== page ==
Fun facts about Mauritius you might not know

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You might know Mauritius as a paradisiac island surrounded by turquoise lagoons and luxurious resorts. But there’s so much more to the country. In this article we’ve compiled fun facts about Mauritius that you might not know, with insights from locals.

If you’re looking for a place to stay, check out the best eco hotels in Mauritius.

And don’t forget to grab your free pdf guide to sustainable travel.

facts about mauritius
Cap Malheureux, Mauritius

Quick facts about Mauritius

Here are the basics:

  • Capital city: Port-Louis
  • Currency: Mauritian rupee (not the same as Indian rupee)
  • People: Mauritians
  • Population: 1.26 million
  • Life expectancy: around 73 years, which is pretty high among developing nations
  • Pronounced “Mo-ri-shee-us” in English. In French, it’s Île Maurice
  • Official language: there is no official language, but everyone speaks creole. Most people also speak French and English. English is the language of business, but rarely used on a regular, informal basis. Minority languages include: Urdu, Hindi, Bhojpuri, Mandarin, Haka
  • Main religions: Mauritius is a secular country, but the main religions are Hinduism, Christianity, Islam (minority religion: Buddhism)
  • Literacy rate: 91.3 %
  • Main sports: football (aka soccer for our American friends), badminton, volleyball, boxing, judo, karate, and various water sports (swimming, sailing, snorkeling, and scuba diving). Golf is a big attraction for tourists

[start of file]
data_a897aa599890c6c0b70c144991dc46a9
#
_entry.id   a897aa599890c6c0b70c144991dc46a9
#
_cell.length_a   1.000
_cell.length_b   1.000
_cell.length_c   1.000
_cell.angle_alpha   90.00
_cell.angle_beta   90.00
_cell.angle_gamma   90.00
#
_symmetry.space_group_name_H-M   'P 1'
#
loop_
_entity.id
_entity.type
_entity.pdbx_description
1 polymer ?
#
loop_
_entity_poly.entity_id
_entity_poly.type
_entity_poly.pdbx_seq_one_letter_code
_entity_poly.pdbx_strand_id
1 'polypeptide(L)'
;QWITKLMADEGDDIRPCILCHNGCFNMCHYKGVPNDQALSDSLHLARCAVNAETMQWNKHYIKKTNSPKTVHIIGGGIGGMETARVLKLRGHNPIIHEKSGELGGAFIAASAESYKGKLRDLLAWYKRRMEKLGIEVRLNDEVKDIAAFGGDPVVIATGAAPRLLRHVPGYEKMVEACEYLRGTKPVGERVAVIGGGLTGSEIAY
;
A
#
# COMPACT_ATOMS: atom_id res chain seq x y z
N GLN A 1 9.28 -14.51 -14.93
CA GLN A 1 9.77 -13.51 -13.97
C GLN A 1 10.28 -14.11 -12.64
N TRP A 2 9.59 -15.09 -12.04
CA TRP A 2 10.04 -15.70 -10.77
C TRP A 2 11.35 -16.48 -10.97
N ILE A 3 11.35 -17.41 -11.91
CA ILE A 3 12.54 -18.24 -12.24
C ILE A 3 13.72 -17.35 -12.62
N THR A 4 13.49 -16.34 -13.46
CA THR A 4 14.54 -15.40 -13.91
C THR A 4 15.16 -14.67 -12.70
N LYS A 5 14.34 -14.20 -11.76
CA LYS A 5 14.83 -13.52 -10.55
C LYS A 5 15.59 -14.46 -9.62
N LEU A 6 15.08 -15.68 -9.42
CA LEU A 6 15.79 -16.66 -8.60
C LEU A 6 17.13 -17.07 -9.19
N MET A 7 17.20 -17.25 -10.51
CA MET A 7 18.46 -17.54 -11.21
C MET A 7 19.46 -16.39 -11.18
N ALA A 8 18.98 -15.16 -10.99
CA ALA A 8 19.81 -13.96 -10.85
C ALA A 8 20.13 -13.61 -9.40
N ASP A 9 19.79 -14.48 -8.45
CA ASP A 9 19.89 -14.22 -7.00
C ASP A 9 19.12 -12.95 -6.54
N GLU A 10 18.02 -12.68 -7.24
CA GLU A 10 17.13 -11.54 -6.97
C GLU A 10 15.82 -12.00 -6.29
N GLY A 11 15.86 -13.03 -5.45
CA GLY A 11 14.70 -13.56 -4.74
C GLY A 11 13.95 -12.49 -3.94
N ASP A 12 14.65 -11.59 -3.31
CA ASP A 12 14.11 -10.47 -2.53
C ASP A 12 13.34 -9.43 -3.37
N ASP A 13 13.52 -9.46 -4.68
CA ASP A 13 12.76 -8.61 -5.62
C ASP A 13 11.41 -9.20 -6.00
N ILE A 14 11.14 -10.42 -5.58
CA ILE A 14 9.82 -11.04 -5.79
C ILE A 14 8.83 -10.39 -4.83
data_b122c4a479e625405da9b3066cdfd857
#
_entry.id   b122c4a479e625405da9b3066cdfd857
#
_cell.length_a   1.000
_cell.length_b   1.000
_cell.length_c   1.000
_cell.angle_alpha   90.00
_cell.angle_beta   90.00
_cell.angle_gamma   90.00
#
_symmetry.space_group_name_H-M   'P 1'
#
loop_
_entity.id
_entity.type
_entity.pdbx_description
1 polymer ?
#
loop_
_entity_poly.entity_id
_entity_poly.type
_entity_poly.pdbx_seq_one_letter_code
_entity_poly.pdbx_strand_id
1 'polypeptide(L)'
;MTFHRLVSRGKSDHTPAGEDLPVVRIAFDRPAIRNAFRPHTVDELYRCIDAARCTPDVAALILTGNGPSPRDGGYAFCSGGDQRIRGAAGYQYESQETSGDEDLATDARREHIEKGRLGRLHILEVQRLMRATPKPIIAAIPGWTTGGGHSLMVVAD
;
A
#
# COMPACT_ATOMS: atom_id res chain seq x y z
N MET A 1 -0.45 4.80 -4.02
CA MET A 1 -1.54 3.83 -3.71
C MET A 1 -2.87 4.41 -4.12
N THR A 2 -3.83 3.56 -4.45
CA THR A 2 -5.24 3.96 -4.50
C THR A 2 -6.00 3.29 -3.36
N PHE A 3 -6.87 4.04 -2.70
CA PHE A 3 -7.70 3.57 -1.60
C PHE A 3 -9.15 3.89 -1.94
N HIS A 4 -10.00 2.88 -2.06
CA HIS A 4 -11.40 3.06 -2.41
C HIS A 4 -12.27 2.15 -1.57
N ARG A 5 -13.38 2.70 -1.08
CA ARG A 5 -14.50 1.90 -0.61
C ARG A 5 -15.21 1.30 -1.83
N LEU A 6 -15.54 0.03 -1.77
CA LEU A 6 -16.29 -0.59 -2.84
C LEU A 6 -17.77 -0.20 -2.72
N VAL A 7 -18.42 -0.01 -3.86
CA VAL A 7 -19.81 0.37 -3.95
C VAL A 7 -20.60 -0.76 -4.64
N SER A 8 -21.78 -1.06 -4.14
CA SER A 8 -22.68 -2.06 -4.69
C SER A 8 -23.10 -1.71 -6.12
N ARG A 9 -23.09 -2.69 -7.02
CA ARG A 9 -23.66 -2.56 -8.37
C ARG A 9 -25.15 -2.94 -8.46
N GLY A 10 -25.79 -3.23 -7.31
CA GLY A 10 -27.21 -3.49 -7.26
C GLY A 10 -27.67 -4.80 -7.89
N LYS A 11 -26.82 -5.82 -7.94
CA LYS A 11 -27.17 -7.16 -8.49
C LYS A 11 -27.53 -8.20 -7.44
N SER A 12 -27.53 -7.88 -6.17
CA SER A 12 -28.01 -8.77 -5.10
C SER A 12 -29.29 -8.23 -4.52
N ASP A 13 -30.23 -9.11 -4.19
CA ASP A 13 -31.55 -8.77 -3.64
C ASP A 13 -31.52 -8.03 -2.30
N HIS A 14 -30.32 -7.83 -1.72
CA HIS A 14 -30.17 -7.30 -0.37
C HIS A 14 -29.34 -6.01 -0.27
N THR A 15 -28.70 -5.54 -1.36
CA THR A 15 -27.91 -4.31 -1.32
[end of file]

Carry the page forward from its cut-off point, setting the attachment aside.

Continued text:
• Driving: on the left

Geography of Mauritius

facts about mauritius
  • Formed from a volcanic eruption under the sea
  • Summer: November-April; winter: May-October
  • Size: 2040 km² (38 miles by 29 miles/61 km by 46.7 km)
  • Coastline: 110 miles (177 km)
  • There are discontinuous mountain ranges encircling the central plateau (middle part of the island).
  • Highest point: 2716.54 ft (828 meters)
  • Trade winds blow from the south east, and directly affect the climate: the eastern part and southern part of the island receive cool wind year-round, with some rain, while the northern part of the island is protected by the mountains.
  • There are small islets around Mauritius, ideal for scuba diving and snorkeling.
  • Natural hazards: cyclones in summer; anti-cyclones in winter. They bring wind and rain, and rarely cause major damage.
  • Thanks to the coral reefs surrounding the island, Mauritius has beautiful, calm sandy-white beaches, especially in the Northern part of the island.
  • The island is divided into 9 districts.

Historical Facts about Mauritius

  • 10th century: Arabs discovered the island
  • 16th century: Portuguese visited. Dutch colonised Mauritius. Ruler: Prince Maurice Van Nassau (namesake of Mauritius). Destruction of ebony forests; extinction of the dodo bird.
  • 1710: the Dutch left
  • 1715-1810: the French came, built Port-Louis, the Government House, and Line Barracks. Mauritius was “Île de France” under French rule.
  • 1810: British invaded but lost (the only naval battle won by Napoleon). Three months later, they invaded again and won.
  • 1814: The French agreed on handing Mauritius over to the British, but with a compromise known as the Treaty of Paris: the population was to keep the language, religions, laws of the French.
  • 1835: Slavery abolished; labourers brought from India and China
  • 1968: Independence of Mauritius
  • 1992: Mauritius became a Republic

Mauritius economy

A long time ago, Mauritius depended on sugarcane as its main economic gain, and exported sugar to various countries.

Today, there are 3 other important industries that contribute to the economy:

  • Tourism
  • Textile
  • Service sector

Cultural facts about Mauritius